Searching for someone online? Perhaps you're just looking to reconnect with an old classmate or friend. Unfortunately, others' intentions aren't quite as legitimate.
So much of your personal information is out there on the Internet for anyone to access at anytime for free. If searchers choose to pay for a background check or report, they can gain insight into many more details of your life that you may not want them to see.
Intelius, WhitePages, Spokeo, PeopleFinders, ZabaSearch, MyLife — just to name a few — are some of the most popular people search websites, according to eBizMBA.com.
In fact, there are more than 100 different people search websites, or data mining services, that gather people's personal information — including your name, age, address, relatives — post it publicly and then sell it.
Don't want your information out there for the taking any longer? Well, today LifeLock announces to the public its free new service, LifeLock Privacy Monitor™ Beta, which empowers consumers to take back some control over their personal information.
LifeLock Privacy Monitor™ Beta allows people to find and remove or suppress their personally identifiable information, such as name, address, age and known relatives, from selected common people-search websites and data aggregators. Removing personal information from these databases can help consumers regain some privacy and make it harder for others to access this personal information or sell it for marketing purposes.
“As people increasingly live their lives online, the amount of data being collected is exploding, and consumers say that they want more control over their identities,” said Hilary Schneider, president of LifeLock. “We agree, so we set out to build a free tool that gives consumers better control of their privacy, and ultimately puts one more hurdle in the way of would-be identity thieves.”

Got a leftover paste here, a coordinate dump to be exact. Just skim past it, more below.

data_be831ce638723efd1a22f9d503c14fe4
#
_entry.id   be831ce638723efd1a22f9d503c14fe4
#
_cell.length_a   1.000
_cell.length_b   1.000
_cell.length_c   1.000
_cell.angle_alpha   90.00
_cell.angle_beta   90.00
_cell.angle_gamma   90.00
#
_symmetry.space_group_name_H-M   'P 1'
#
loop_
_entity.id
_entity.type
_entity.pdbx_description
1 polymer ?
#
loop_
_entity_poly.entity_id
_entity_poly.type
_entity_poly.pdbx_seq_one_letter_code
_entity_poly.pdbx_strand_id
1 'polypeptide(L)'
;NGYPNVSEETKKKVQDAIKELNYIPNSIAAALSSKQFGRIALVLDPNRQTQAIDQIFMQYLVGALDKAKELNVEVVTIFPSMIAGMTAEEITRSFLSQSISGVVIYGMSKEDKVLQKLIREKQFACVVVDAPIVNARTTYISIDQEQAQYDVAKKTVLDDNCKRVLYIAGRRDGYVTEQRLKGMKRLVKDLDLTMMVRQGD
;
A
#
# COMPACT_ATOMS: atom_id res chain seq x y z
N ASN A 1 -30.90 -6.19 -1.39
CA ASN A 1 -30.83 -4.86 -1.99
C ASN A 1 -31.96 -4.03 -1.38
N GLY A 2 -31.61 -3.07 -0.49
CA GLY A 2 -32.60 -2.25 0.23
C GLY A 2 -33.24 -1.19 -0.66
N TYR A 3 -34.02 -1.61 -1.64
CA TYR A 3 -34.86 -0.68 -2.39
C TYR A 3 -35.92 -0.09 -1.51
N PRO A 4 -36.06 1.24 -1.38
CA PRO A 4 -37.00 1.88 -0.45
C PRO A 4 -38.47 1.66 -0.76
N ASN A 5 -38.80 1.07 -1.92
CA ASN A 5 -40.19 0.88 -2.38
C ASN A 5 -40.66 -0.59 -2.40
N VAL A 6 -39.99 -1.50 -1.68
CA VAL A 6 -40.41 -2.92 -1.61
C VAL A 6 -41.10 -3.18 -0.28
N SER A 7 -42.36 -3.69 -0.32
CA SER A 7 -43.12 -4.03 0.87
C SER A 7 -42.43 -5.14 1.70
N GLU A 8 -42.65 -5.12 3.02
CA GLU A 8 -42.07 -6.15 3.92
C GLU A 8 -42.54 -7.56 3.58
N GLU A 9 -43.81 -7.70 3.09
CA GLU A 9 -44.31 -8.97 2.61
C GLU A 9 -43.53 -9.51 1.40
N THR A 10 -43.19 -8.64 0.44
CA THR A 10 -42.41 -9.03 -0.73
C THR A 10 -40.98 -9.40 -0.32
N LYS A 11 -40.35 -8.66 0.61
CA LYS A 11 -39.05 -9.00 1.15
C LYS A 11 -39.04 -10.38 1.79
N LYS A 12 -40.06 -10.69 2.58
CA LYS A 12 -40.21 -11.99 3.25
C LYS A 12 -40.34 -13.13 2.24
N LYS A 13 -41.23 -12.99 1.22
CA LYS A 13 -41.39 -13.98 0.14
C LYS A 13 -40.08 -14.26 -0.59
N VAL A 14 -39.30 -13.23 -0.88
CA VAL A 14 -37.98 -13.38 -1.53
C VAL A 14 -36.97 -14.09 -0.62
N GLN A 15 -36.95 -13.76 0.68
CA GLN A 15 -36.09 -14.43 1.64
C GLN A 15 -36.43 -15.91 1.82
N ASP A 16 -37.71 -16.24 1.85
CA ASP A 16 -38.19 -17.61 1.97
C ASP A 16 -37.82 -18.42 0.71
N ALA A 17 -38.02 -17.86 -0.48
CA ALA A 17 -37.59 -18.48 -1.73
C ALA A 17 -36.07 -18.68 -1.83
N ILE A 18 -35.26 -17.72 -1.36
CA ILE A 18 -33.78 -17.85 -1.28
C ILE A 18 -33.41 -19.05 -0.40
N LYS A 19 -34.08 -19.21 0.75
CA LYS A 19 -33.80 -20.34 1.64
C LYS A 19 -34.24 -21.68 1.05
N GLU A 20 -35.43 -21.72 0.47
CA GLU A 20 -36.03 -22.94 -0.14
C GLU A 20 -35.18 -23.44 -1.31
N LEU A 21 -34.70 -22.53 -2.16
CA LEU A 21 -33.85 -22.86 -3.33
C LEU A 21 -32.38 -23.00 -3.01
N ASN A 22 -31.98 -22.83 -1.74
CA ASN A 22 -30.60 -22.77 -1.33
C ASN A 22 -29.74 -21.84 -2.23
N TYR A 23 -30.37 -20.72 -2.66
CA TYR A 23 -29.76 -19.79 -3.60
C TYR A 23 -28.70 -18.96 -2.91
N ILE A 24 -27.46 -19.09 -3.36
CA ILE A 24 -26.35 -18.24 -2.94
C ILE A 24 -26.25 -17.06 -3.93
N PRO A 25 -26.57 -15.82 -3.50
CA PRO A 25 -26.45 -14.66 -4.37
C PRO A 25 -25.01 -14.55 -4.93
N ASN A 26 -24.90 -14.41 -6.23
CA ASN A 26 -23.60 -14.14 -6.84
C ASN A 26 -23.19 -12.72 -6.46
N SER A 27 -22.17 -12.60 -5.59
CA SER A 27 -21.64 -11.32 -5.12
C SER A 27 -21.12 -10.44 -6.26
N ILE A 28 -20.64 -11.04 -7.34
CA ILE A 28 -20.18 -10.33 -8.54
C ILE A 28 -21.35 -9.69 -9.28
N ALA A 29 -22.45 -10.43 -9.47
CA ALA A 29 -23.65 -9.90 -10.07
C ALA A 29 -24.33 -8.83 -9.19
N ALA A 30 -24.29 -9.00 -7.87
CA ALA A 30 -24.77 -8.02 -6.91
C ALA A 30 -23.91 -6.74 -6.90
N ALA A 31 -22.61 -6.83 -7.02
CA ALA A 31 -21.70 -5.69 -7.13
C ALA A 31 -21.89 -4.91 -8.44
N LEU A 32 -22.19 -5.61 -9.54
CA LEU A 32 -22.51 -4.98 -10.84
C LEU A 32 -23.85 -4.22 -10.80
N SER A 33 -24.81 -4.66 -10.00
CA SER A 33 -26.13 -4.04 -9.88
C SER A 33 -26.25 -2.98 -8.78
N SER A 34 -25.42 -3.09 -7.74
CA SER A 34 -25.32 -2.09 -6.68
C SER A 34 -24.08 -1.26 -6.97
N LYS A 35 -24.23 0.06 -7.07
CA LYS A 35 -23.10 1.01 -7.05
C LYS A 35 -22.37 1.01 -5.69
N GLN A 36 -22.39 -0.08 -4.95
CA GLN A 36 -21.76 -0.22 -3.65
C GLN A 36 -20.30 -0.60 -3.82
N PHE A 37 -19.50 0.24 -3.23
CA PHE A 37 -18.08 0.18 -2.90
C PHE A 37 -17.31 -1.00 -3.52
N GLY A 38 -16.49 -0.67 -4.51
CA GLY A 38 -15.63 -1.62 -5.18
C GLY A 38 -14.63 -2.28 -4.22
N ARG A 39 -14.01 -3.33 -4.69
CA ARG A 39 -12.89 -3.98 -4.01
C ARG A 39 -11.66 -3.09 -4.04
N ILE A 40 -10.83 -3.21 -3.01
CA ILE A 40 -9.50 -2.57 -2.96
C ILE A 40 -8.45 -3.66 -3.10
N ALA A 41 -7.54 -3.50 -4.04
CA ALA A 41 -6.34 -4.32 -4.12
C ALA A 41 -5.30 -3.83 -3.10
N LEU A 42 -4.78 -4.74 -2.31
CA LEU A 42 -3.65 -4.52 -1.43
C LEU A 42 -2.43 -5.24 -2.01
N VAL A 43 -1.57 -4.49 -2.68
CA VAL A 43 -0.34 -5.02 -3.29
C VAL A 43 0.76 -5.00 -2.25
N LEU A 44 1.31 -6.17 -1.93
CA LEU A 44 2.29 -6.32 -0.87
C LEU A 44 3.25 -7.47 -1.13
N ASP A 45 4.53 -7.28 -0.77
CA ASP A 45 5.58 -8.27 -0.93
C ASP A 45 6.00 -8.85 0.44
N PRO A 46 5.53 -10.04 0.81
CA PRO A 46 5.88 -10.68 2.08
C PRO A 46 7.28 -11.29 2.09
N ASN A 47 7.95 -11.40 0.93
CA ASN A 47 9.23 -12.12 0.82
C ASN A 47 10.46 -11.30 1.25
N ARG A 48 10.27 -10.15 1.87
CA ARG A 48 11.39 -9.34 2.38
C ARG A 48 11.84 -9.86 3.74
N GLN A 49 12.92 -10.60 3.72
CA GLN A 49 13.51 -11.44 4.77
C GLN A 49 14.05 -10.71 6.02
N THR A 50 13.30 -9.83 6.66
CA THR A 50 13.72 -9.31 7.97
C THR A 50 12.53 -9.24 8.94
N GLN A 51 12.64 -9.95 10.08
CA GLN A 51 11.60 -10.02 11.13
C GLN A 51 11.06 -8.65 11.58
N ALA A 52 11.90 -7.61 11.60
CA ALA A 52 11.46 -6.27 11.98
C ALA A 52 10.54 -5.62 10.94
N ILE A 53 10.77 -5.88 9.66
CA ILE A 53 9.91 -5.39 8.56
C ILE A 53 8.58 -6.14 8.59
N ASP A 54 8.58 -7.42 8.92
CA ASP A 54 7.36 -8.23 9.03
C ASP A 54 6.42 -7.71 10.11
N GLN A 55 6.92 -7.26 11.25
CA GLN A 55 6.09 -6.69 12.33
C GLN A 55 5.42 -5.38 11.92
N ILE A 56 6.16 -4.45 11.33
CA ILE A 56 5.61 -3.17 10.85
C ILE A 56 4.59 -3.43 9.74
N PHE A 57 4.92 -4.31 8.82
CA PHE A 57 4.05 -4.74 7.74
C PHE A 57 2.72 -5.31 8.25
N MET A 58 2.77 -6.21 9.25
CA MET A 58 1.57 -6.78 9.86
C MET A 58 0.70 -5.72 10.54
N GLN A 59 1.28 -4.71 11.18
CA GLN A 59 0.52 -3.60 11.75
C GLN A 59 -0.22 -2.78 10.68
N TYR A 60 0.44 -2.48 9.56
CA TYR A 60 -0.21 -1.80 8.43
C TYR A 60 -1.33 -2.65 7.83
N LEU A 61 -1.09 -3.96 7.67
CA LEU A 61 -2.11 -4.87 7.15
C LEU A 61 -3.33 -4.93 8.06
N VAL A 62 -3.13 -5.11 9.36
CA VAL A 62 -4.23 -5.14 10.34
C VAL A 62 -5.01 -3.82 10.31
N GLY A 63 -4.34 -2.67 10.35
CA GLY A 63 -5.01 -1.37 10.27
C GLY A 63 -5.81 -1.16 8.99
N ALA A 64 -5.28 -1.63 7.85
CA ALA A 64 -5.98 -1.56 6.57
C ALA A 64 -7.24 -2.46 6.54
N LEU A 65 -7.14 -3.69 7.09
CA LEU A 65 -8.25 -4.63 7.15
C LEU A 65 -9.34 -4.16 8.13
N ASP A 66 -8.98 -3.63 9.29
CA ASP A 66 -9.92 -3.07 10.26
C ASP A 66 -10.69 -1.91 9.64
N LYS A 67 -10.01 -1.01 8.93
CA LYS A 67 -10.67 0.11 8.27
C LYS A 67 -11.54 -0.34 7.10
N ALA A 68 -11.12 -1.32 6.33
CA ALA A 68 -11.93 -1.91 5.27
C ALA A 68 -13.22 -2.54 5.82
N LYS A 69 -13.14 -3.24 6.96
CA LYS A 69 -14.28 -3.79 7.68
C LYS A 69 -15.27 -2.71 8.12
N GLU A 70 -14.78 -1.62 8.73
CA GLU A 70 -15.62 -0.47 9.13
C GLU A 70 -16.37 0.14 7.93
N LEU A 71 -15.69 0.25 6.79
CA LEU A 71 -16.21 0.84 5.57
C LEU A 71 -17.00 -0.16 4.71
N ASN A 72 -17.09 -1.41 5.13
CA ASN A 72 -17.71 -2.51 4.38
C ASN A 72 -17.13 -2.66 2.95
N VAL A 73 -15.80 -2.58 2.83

A survey conducted online by Harris Poll among over 2,000 U.S. adults and commissioned by LifeLock revealed that 86 percent of consumers do not want their personal information sold online by people-search websites and online-based advertising companies. The survey also found that 83 percent want to control the availability of their personal information.
A late 2014 survey conducted by Pew Research Center revealed that 91 percent of adults admitted they “agree” or “strongly agree” that consumers have lost control over how personal information is collected and used by companies.
Eighty percent of those who use social networking sites said they are concerned about third parties like advertisers or businesses accessing the data they share on these sites.
And while Americans, according to the Pew survey, are concerned about their loss of privacy, many continue to share online.
“Privacy Monitor fits squarely into LifeLock’s philosophy of giving consumers tools to manage their identities conveniently so that they can live freely in an always-connected world," Schneider said.